Location of the TMG and EMG electrodes as well as the TMG sensor.

Figure 1: Location of the TMG and EMG electrodes as well as the TMG sensor.

To evaluate elbow flexor strength, a static MVC test was performed in a biceps curl machine. The peak value of the force-time curve was calculated with the software Diagnos 2000 (Trainsoft GmbH, Moorenweis, Germany). Each participant had three attempts with a rest of 3 min in between, the attempt with maximum performance was selected for further analysis.

Imagery ability was determined using either the Vividness of Movement Imagery Questionnaire (VMIQ-2; Roberts et al., 2008) or its German translation (Dahm et al., 2019) depending on the native language.

MI Training

Participants in the MI group were asked to practice MI of maximal isometric contraction of the biceps brachii during first-person observation with kinesthetic modality using PETTLEP-based instructions (Holmes & Collins, 2001). Parameters such as duration and number of repetitions were based on the results of Paravlic et al.’s meta-analysis (2018). Accordingly, participants in the MI group completed a 4-week training period with a frequency of three times per week. The training usually took place on Monday, Wednesday, and Friday between 8 am and 5 pm. Each session consisted of two sets with 25 repetitions per set. Each imagination was performed for 5 s with 10 s rest between each repetition and 90 s set rest. To avoid muscle contractions of the biceps brachii (i.e., the participant’s right arm) during MI, participants received feedback with the help of EMG.

Physical exercise

The load parameter of the PE group was matched to the MI group in terms of number of sessions and duration of training. Therefore, the group also trained for 4 weeks with a frequency of three times per week, usually on Monday, Wednesday, and Friday between 8 am and 5 pm. Participants performed two 5 s maximal effort biceps curls in a biceps curling machine separated by a 15 s resting interval. They completed five sets per session with a 3 min set break.

VI training

The VI group imagined a landscape while the instructor gave details about its environment. Instructions were chosen to prompt a third-person imagination without movement. Each of the four imagination sessions lasted 2.5 min with an 80 s break between sessions. During VI training sessions, the biceps brachii was controlled for involuntary muscle contractions using electromyography. Like the other two groups, the training took place over 4 weeks with three sessions (usually on Monday, Wednesday, and Friday between 8 am and 5 pm) per week.

Data analysis

MVC was calculated using the software Diagnos 2000 and defined as the peak of the force–time curve during the maximal static contraction of the biceps brachii. Each individual’s highest value was used for further analysis and divided by body mass (kg) to obtain a relative force value.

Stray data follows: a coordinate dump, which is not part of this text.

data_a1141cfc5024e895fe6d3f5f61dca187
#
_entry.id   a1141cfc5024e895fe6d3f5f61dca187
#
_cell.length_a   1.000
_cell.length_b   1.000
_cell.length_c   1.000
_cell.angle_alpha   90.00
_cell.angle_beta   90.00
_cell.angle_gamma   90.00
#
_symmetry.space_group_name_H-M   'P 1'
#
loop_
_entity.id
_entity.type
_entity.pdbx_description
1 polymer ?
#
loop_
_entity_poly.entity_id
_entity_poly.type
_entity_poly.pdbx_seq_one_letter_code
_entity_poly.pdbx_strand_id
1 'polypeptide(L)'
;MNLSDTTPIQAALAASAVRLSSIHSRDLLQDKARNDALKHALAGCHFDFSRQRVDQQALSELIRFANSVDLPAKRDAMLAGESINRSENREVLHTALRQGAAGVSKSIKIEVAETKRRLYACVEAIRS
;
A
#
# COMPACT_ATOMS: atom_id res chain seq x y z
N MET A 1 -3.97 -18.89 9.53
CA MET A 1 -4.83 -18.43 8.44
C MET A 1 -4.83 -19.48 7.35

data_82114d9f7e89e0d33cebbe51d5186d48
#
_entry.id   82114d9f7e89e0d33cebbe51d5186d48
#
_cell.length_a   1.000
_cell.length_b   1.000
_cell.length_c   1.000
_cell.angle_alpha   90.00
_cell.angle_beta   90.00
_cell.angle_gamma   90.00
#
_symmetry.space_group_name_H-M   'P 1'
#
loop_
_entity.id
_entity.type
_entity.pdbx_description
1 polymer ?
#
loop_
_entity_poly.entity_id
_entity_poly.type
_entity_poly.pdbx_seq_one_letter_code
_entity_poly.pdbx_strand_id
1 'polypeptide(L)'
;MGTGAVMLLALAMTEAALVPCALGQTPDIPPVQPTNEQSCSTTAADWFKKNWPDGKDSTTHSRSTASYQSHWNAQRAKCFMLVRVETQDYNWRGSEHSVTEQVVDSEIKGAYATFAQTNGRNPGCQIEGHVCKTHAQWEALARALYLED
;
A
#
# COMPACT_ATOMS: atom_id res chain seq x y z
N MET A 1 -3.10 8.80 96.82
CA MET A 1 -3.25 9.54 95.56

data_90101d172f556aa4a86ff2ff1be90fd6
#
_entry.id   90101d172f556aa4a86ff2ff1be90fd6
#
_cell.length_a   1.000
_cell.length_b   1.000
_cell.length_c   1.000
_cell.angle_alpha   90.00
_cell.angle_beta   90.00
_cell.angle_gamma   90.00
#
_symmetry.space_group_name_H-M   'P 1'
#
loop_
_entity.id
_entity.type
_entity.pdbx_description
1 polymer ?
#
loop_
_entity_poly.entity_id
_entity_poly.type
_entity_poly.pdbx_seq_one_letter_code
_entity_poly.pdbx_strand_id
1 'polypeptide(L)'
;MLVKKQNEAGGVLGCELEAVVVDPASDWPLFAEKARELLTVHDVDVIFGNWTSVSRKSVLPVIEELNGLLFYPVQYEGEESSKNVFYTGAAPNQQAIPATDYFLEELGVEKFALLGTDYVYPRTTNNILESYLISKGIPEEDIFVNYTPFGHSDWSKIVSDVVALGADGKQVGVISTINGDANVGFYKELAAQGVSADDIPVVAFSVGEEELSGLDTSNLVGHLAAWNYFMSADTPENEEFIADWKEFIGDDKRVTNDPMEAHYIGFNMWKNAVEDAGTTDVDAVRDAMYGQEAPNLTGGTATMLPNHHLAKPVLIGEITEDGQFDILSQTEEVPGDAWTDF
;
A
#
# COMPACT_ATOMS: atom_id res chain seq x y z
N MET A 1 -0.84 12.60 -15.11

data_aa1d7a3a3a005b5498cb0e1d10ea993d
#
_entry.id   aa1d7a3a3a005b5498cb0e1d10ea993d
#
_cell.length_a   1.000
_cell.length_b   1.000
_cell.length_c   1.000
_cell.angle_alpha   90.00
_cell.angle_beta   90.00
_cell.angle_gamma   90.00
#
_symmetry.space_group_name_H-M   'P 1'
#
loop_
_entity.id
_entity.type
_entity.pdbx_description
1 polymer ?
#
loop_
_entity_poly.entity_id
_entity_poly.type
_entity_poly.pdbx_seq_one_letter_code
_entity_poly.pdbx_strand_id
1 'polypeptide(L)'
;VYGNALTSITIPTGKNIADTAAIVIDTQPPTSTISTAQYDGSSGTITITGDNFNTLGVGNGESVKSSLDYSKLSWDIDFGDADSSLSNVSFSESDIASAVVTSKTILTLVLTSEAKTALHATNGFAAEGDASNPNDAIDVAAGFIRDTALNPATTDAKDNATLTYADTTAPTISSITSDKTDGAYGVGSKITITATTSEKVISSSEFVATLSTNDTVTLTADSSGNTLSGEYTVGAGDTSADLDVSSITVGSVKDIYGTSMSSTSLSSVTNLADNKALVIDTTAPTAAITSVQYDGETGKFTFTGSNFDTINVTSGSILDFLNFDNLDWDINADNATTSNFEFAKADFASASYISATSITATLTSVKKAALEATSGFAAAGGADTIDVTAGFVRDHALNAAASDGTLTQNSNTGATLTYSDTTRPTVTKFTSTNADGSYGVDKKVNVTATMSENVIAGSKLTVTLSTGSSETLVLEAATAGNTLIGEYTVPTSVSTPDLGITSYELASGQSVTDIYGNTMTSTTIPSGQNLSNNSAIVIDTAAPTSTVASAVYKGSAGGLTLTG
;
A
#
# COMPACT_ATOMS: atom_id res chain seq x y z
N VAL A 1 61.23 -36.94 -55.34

For the VMIQ-2 score, participants were asked to rate their individual ability to imagine themselves performing 12 simple motor tasks on a scale ranging from 1 (perfectly clear and vivid) to 5 (no image at all, you only know that you are “thinking” of the skill). Each item was summed to gain a vividness score for each component (internal visual imagery, external visual imagery, and kinesthetic imagery) of between 12 and 60, with lower scores indicating more vivid images (Dahm et al., 2019; Wieland, Behringer & Zentgraf, 2022).

All TMG variables were calculated using the maximal radial displacement curve over time. The highest point of the curve, the maximal radial displacement (Dm), is expressed in mm. The delay time (Td) represents the time in ms between the electrical impulse and 10% of the maximal displacement. Both parameters were calculated by the TMG software. Contraction velocity (Vc) was calculated via MATLAB R2019b (MathWorks, USA). For this, the slope of the displacement curve over time was calculated using the following formula: V c = 90 % D m 10 % D m contraction time from 10 % to 90 % of D m .

For statistical analysis, only the trial with the highest value of Dm for each condition and both measuring times were included.

EMG signals were acquired with a frequency of 5000 Hz by the Biopac System (MP160 BIOPAC EMG-2R wireless sensor) and filtered with a band-pass filter (bandwidth 12 to 500 Hz). The last 500 ms before external stimulation of the TMG stimulator was used to calculate the root-mean square EMG (RMS). Only those EMG data of the included TMG trials were analyzed.